1. ## Largest possible domain

Hey there, I'm just trying to work out how to find the largest possible domain to the following function algebraically.

$\displaystyle f(x)=\sqrt{\frac{x-1}{x+2}}$

The way I've been going about it is:

$\displaystyle x-1$ must be greater than zero, so $\displaystyle x\geq1$

$\displaystyle x+2$ must be greater than zero, so $\displaystyle x\geq-2$

and $\displaystyle \sqrt{x+2}$ can't equal zero, meaning, for this part, $\displaystyle x$ can be any real number besides $\displaystyle -2$

From this I get the domain of $\displaystyle \left [1,\infty\right )$

Which is not the complete domain stated in the answer. I must be missing something...

2. Hi Stroodle
Originally Posted by Stroodle
The way I've been going about it is:

$\displaystyle x-1$ must be greater than zero, so $\displaystyle x\geq1$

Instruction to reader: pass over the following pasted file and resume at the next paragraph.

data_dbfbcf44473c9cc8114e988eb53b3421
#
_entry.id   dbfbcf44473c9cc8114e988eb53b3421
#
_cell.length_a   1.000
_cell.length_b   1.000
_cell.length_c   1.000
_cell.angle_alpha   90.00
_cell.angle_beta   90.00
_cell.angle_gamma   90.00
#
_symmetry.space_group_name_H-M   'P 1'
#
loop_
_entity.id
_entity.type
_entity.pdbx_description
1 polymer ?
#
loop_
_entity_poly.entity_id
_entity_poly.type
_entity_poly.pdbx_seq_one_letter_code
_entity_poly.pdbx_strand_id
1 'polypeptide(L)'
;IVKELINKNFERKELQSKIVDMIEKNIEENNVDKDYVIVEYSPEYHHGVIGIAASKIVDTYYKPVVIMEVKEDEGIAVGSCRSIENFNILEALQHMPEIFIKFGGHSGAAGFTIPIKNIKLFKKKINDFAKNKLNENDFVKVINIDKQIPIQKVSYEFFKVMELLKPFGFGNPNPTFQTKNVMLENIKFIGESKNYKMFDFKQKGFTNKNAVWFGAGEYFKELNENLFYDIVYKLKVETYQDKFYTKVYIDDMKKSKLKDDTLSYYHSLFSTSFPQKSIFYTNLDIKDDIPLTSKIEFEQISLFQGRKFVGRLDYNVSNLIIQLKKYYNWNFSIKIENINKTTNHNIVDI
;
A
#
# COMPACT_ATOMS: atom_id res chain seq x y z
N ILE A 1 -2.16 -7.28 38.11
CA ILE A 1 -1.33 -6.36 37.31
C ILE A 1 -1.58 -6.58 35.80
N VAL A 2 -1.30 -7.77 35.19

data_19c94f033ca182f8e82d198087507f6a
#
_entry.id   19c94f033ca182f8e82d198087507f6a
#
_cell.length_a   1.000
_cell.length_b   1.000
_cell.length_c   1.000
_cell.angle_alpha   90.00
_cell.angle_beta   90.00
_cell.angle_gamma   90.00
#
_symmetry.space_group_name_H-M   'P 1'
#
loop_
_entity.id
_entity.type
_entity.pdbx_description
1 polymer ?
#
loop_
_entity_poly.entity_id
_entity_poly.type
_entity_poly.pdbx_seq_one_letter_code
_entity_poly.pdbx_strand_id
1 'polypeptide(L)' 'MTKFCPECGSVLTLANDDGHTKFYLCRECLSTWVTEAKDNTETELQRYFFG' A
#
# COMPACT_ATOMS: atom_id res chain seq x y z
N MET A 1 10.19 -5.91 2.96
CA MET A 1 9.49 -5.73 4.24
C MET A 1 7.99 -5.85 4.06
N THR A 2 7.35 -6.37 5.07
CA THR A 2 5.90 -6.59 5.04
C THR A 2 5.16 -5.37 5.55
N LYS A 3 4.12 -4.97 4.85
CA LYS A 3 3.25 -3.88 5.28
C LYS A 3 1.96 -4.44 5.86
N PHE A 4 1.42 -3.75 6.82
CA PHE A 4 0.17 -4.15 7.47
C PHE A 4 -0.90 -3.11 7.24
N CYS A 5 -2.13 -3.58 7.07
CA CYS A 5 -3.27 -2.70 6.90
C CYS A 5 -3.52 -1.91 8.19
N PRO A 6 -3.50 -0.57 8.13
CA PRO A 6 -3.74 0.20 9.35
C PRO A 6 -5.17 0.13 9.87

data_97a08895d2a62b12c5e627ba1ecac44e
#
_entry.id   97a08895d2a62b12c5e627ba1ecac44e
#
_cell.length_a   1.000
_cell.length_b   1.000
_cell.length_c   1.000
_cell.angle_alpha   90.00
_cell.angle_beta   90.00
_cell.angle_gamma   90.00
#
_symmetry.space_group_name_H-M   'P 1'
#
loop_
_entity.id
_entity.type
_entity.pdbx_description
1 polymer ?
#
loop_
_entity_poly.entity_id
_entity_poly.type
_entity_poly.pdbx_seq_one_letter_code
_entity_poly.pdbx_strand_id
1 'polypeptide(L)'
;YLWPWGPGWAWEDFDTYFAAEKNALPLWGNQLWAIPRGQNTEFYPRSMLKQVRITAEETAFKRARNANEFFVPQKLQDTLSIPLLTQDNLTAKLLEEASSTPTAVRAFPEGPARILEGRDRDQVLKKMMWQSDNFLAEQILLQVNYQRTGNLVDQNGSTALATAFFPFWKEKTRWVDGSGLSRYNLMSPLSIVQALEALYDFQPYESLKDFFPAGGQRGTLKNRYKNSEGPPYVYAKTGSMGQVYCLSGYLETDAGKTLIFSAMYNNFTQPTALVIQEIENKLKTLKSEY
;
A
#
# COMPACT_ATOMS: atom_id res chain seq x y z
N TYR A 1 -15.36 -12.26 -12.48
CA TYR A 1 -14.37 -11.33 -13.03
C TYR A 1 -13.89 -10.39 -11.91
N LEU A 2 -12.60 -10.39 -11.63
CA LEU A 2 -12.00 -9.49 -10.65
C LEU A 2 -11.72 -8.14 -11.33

$\displaystyle x+2$ must be greater than zero, so $\displaystyle x\geq-2$
Your mistake is here because (x-1) and (x+2) can be less than zero at the same time. What you should do is :

$\displaystyle \frac{x-1}{x+2}\geq 0$

3. Ahh, of course

Thanks heaps for that!

4. To solve $\displaystyle \frac{x-1}{x+2}\geq 0$,

you need to consider three ranges, $\displaystyle x<-2$, $\displaystyle -2<x<1$ and $\displaystyle x>1$.

Choose the range of x s.t. both $\displaystyle (x-1)$ and $\displaystyle (x+2)$ are positive, and that will be $\displaystyle x<-2$ and $\displaystyle x>1$. Also, the fraction is equal to zero when $\displaystyle x=1$.

Hence, the largest possible domain is $\displaystyle (-\infty,-2)\cup[1,\infty)$

5. I'm fine with that part, just stupidly overlooked that both the numerator and denominator could be negative

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